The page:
NEWS-ONE has an audio recording that captures UK-based Ghanaian international gospel star, Sonnie Badu, saying the songs of some of his fellow gospel musicians in Ghana simply do not make sense and also do not exalt God.
It is not clear whether the statement was one motivated by pride, loose talk or constructive criticism but Sonnie Badu attempted to justify his condemnation of his fellow gospel singers by saying their lyrics and rhythm are simply nothing to write home about as compared to gospel musicians from Nigeria or other parts of the world.
“We Ghanaians don’t have enough confidence to come out with certain things.”
“Let us take Nigerian songs for example; they are quite straight, simple, praising and thanking God for a lot of things but sometimes you listen to certain songs and you are thinking does all songs have to talk about death and I am struggling, and I am sick, and I am ill?”
“The song doesn’t even make sense. You know…is it a normal reggae beat we have to keep it at? Sometimes you listen to the lyrics and it is about ‘yare ye ya’ (ill health is painful) and all of that, it doesn’t exalt God,” Sonnie Badu stated.
Without mentioning specific names, Sonnie Badu advised the gospel musicians he was condemning to step up their game by working on the lyrics and rhythm of their songs.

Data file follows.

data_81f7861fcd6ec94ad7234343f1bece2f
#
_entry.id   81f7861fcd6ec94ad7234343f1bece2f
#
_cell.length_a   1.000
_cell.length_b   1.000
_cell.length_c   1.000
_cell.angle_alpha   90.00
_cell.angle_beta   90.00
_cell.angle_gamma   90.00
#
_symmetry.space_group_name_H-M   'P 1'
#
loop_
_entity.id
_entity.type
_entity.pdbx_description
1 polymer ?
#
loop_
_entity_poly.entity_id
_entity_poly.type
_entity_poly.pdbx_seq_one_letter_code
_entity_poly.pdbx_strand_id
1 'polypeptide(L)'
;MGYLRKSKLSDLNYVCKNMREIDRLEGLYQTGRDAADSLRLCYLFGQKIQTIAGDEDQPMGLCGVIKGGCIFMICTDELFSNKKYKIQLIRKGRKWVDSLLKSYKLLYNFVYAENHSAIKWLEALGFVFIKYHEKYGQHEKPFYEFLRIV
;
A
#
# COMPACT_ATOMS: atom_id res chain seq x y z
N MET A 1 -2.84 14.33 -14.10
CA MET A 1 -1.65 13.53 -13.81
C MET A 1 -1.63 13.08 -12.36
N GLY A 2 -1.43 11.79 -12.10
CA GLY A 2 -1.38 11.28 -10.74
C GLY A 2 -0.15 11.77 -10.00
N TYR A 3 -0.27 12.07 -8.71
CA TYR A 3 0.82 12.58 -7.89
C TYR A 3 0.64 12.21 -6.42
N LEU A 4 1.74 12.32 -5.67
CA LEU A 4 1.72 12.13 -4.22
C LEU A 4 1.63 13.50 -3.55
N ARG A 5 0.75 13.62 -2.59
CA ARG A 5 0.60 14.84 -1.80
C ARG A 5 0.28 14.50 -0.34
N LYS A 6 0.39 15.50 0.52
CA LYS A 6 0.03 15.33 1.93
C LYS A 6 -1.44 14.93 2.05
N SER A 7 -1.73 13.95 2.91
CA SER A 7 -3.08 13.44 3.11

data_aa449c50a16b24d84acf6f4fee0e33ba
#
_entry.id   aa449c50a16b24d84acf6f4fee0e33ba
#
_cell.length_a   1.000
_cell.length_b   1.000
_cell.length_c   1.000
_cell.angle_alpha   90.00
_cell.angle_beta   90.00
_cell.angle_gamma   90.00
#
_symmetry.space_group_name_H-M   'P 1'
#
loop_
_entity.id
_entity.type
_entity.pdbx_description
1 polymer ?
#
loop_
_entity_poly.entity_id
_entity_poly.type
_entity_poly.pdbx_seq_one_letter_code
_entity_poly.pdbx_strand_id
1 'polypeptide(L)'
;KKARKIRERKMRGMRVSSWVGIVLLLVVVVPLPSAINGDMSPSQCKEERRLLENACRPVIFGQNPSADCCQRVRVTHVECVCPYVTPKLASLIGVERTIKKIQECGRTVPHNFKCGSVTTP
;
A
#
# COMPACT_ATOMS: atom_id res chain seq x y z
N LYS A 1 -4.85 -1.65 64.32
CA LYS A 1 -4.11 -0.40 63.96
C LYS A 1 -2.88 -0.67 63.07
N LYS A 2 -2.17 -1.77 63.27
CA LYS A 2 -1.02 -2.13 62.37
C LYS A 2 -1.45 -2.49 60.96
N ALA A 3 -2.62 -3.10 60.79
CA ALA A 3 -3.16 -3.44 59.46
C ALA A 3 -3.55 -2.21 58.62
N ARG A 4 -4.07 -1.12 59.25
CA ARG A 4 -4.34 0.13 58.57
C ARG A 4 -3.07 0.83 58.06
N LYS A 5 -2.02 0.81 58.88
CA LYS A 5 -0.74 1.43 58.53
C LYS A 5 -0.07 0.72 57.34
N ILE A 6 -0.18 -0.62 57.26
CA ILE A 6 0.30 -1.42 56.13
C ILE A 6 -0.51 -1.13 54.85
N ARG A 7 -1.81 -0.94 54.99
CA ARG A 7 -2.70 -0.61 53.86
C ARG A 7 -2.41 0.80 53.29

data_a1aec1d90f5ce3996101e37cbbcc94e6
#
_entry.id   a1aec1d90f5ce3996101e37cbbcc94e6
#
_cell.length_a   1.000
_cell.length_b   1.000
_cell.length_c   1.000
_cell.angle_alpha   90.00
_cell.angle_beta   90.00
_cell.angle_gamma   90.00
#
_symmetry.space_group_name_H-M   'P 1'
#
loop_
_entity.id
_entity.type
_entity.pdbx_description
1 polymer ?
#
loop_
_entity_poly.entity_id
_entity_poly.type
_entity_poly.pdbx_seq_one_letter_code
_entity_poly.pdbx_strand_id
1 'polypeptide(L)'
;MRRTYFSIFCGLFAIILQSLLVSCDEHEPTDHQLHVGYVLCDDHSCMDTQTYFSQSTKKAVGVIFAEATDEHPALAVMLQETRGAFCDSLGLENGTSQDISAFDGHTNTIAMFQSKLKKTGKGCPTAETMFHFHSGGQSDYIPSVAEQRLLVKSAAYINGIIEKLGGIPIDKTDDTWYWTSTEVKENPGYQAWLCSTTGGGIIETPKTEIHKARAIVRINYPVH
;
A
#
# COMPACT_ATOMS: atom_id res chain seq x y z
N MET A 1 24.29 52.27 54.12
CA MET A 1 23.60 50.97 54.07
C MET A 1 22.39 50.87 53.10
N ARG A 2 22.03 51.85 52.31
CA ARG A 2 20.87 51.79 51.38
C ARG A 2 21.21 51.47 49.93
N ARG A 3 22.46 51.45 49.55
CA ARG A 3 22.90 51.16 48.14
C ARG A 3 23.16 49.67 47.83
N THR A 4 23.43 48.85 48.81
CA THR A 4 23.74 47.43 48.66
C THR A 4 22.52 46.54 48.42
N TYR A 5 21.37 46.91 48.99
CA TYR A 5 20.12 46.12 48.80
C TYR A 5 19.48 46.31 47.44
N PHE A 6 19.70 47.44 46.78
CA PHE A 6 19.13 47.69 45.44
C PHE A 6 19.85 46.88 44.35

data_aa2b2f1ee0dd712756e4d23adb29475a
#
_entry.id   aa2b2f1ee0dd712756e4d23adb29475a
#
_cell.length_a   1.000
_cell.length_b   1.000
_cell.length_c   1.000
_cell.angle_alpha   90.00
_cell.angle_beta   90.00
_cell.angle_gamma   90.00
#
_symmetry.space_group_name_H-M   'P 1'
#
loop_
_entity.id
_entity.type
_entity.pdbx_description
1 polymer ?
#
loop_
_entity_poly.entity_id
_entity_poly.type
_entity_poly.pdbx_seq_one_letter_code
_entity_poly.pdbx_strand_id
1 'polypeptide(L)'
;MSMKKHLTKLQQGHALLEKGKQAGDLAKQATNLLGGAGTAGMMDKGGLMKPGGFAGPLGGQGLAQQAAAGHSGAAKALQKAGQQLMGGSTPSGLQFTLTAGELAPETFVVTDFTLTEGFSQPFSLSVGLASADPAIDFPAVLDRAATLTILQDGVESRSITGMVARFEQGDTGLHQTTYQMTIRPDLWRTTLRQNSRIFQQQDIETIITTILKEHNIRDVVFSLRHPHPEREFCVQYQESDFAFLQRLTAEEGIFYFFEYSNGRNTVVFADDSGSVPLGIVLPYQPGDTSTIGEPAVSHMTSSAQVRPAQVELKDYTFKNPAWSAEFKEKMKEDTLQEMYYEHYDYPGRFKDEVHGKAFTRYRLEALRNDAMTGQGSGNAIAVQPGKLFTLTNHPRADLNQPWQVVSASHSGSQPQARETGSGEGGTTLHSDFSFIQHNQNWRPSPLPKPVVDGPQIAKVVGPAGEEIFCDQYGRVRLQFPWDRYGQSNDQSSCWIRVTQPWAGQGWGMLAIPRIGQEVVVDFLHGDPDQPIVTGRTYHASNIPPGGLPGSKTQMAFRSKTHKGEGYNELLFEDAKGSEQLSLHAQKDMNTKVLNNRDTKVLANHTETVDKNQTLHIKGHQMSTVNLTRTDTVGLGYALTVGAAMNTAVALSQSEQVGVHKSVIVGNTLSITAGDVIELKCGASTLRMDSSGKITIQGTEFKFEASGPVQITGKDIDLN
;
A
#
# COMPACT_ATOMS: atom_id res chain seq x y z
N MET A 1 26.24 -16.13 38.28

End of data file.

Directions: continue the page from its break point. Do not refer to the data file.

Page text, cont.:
“What I would like to encourage them to do is to begin to take it easy on the lyrics and change the rhythm a bit and have more confidence in themselves…
There are awesome song writers and awesome pastors they can consult to write songs for them…they should go back to the old ones and learn,” Sonnie Badu noted.
He stated further that though there are some Ghanaian gospel singers who can make it to the international scene, their works are rather not celebrated as they ought to.
“I have done a lot of travelling and I realized that Ghanaians are great and we have awesome musicians. It is just that we the Ghanaian community need to know how to cherish our own and push them and not discourage them.
If Danny Netty does an album and it is not the hiplife sort of rhythm, apparently, that is not what the market needs.
The market needs the quick hiplife thing. But to be honest with you, those kinds of songs don’t go on the international scene.
No, they don’t. Secondly we need to make use of our tradition. We‘ve got highlife music.
We’ve got different stuff that white people are trying to learn from us.
I think we need to learn how to encourage Danny Nettey, Nii Okai, Ike Narnor; they are great guys you can put on any international platform and they would deliver for you. It is as easy as that.”